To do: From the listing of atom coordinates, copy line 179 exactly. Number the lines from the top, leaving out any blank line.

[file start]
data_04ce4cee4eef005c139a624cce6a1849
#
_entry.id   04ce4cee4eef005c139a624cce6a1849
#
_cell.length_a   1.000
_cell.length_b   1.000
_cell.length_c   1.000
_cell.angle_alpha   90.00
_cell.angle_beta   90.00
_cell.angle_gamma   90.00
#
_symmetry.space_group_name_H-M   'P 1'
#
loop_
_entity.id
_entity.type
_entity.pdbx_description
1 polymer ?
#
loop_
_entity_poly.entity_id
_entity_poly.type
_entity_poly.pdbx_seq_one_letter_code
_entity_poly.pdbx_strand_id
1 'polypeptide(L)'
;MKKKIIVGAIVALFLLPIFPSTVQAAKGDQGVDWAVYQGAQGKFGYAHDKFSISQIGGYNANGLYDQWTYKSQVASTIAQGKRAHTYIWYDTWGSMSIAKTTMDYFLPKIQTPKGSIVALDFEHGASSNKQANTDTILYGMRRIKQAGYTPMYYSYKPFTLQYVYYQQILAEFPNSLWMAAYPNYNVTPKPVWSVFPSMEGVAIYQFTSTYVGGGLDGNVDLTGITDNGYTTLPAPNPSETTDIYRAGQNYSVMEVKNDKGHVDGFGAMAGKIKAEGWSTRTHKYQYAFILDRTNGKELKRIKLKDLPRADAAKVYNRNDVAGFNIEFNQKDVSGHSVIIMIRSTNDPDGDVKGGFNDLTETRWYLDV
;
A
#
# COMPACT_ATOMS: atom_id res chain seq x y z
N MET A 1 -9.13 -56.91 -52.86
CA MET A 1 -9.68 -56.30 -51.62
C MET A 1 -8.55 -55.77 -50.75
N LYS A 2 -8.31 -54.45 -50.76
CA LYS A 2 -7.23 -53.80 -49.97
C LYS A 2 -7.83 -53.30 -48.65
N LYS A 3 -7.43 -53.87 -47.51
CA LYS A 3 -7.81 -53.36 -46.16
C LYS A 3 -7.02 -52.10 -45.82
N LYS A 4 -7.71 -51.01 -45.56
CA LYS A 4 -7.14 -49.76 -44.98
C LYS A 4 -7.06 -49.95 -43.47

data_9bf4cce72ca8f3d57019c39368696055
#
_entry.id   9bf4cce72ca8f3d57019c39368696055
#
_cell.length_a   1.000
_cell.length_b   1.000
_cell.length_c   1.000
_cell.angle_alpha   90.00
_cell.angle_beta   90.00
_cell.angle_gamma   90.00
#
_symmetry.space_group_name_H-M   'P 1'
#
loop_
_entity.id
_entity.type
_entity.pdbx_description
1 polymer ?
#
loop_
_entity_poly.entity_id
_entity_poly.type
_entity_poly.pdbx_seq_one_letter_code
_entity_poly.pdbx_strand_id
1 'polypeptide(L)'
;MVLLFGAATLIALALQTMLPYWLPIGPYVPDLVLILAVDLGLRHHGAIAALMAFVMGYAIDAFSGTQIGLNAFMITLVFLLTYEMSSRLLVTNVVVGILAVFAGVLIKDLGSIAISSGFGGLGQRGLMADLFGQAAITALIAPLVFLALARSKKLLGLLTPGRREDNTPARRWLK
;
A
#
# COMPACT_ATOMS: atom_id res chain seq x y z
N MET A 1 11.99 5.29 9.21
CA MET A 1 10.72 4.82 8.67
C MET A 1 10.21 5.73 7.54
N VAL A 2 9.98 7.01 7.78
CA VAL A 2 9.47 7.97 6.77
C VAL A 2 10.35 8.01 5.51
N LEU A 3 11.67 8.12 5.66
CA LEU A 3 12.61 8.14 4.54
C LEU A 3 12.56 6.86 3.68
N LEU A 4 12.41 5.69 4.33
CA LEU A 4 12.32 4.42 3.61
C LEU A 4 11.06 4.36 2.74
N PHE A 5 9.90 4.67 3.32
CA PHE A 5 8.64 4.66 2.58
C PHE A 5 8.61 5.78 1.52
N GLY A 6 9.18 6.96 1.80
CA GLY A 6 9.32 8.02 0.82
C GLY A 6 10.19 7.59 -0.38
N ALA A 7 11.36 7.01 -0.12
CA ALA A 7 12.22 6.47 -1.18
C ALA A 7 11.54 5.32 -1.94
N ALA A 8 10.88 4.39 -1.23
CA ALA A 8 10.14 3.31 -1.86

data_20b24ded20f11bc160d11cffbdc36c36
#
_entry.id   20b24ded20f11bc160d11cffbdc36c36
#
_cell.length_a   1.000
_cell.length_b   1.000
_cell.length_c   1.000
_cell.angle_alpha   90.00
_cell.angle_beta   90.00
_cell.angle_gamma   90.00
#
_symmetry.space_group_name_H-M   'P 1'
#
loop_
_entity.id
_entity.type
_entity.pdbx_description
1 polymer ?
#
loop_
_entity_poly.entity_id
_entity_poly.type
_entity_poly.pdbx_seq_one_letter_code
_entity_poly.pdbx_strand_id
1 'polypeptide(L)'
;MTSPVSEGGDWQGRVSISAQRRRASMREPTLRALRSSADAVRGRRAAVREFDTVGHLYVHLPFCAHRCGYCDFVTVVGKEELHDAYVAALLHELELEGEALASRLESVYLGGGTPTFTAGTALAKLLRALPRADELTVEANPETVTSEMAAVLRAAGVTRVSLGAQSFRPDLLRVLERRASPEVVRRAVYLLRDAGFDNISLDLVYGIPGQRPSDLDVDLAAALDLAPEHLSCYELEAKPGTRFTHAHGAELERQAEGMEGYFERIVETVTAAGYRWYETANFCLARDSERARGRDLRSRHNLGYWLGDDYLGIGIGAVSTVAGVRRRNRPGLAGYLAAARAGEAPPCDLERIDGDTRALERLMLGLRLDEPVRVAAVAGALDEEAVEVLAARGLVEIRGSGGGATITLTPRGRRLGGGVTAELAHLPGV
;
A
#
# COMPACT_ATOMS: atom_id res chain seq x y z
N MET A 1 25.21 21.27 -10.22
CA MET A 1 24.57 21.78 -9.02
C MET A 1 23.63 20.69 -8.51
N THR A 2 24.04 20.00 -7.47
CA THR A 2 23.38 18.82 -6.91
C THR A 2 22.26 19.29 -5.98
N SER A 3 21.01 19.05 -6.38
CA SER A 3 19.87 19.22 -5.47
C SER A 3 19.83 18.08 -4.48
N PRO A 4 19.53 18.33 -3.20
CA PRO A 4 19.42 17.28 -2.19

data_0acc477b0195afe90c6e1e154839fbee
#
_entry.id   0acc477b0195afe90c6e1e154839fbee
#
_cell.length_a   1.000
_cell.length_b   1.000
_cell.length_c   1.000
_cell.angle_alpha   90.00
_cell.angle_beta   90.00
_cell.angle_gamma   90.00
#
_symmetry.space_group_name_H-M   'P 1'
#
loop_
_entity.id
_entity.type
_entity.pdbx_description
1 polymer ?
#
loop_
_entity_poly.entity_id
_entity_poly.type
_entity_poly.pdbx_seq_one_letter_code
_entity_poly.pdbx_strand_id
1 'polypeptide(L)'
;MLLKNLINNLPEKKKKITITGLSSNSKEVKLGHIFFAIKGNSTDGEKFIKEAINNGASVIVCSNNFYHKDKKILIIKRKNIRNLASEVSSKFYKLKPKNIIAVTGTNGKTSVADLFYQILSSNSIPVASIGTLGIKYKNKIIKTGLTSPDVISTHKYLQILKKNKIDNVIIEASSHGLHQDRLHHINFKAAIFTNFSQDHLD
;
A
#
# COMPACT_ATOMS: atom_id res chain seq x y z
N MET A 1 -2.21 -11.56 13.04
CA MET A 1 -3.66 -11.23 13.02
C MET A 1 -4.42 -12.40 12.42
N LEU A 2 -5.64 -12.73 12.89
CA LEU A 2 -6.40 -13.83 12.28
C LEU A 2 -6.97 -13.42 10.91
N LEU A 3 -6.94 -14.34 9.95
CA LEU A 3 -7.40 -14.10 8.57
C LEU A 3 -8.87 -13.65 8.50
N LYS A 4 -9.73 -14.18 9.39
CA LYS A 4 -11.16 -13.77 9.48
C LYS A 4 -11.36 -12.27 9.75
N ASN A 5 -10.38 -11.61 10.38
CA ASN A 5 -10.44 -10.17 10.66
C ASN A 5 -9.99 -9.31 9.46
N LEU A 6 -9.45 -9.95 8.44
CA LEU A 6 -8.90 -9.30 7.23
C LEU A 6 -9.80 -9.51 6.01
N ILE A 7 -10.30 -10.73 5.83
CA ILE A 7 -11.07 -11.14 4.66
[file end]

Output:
N ASN A 5 -10.38 -11.61 10.38